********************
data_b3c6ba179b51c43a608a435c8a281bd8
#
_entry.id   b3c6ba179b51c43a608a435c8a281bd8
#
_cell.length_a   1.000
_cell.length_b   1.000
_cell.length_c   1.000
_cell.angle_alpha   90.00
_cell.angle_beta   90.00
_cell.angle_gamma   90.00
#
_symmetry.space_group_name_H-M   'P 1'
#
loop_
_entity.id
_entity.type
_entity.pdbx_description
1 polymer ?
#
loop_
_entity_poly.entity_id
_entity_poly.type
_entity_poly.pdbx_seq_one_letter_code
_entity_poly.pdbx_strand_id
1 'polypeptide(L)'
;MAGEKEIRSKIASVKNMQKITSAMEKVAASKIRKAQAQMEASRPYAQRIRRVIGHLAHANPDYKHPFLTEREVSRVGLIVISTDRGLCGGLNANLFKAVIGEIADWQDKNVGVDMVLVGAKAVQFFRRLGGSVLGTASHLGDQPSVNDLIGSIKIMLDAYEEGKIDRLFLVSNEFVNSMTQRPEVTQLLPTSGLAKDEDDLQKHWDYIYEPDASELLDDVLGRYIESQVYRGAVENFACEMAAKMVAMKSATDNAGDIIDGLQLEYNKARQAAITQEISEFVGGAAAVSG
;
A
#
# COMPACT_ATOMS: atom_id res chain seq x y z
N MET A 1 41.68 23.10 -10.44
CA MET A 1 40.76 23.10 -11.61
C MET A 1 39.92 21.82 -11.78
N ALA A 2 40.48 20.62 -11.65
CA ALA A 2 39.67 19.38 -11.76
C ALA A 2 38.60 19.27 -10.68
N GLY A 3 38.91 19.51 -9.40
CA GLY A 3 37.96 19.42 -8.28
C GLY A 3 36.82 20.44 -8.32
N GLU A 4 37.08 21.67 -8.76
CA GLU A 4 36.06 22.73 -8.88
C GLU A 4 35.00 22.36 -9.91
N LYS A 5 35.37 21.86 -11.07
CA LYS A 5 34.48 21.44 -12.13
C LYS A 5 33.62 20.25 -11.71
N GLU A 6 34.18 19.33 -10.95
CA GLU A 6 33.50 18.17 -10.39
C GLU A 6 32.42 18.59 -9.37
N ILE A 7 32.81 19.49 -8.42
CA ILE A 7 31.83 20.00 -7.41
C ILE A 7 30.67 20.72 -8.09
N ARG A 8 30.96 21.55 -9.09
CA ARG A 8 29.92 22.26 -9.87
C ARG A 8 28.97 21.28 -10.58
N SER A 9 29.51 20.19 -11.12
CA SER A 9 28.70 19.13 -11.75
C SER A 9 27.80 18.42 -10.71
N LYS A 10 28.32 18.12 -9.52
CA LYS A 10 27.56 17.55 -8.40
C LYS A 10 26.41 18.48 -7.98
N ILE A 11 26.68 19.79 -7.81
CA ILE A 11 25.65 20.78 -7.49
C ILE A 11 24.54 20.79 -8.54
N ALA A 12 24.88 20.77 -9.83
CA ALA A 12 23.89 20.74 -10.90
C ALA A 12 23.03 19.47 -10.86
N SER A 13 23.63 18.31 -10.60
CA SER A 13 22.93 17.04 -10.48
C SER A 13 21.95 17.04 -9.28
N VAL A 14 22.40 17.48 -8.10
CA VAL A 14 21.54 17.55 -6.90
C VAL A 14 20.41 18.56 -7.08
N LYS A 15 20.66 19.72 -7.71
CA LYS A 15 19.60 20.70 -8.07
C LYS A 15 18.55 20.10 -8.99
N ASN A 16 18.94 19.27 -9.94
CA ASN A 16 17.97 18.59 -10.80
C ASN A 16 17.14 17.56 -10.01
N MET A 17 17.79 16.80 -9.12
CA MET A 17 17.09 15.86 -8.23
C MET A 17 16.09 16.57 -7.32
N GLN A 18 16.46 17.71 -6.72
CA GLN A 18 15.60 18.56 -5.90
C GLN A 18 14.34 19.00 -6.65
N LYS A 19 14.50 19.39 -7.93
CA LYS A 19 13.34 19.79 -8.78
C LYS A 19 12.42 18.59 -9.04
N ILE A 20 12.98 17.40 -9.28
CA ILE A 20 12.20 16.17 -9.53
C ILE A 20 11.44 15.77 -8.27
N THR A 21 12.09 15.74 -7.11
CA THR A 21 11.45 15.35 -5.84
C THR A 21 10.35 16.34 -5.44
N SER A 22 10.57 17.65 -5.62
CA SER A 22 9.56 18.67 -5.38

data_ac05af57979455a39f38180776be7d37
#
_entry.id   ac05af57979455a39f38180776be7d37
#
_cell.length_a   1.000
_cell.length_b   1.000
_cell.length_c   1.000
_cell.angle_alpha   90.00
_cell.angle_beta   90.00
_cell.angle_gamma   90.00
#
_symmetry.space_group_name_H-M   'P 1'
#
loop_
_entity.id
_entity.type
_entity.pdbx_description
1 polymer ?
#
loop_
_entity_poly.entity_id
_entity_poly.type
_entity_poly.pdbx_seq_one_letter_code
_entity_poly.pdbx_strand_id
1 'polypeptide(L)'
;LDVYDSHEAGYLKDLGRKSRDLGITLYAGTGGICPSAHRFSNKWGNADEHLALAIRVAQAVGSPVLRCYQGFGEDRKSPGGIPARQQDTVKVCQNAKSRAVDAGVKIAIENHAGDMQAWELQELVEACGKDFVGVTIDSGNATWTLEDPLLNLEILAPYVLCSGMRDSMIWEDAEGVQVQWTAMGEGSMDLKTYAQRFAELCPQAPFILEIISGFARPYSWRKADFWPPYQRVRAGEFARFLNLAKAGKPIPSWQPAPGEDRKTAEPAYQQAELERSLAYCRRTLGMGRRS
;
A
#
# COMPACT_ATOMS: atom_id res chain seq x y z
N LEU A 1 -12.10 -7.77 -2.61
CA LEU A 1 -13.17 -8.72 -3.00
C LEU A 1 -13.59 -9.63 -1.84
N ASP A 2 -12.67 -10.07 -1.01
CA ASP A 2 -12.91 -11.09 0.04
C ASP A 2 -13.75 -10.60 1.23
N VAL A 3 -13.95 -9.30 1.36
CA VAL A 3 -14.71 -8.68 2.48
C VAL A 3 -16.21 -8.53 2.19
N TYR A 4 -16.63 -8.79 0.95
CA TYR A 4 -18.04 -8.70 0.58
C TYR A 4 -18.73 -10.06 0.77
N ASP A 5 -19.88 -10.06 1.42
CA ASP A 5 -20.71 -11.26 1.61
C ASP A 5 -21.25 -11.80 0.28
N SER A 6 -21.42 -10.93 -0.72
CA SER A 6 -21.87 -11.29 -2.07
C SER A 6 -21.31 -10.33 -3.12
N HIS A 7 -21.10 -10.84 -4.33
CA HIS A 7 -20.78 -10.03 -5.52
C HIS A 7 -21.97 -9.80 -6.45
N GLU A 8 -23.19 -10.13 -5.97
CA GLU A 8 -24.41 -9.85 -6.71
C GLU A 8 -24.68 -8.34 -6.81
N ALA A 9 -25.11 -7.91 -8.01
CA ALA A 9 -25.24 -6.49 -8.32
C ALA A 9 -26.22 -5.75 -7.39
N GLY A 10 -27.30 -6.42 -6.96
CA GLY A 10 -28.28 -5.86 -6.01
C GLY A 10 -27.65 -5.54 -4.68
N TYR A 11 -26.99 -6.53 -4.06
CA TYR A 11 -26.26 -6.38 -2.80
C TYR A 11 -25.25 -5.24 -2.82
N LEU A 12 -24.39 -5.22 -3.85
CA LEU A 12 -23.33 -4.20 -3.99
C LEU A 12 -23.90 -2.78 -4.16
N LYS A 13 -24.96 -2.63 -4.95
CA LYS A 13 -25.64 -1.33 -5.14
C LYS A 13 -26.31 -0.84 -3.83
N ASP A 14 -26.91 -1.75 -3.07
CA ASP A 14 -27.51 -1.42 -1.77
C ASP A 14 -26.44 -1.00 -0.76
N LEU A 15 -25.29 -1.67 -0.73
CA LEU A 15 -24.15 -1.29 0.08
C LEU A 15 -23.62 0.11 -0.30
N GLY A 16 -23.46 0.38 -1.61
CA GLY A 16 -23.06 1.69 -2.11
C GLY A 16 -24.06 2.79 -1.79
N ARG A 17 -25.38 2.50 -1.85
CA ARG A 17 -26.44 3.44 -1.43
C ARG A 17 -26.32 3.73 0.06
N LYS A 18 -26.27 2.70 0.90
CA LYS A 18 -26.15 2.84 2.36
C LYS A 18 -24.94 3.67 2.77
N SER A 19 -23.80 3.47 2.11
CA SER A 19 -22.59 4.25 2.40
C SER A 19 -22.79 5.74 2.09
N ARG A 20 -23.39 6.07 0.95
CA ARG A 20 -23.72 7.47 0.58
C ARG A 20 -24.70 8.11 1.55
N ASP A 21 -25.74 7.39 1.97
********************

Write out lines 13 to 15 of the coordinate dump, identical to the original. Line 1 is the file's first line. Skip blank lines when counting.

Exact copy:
#
loop_
_entity.id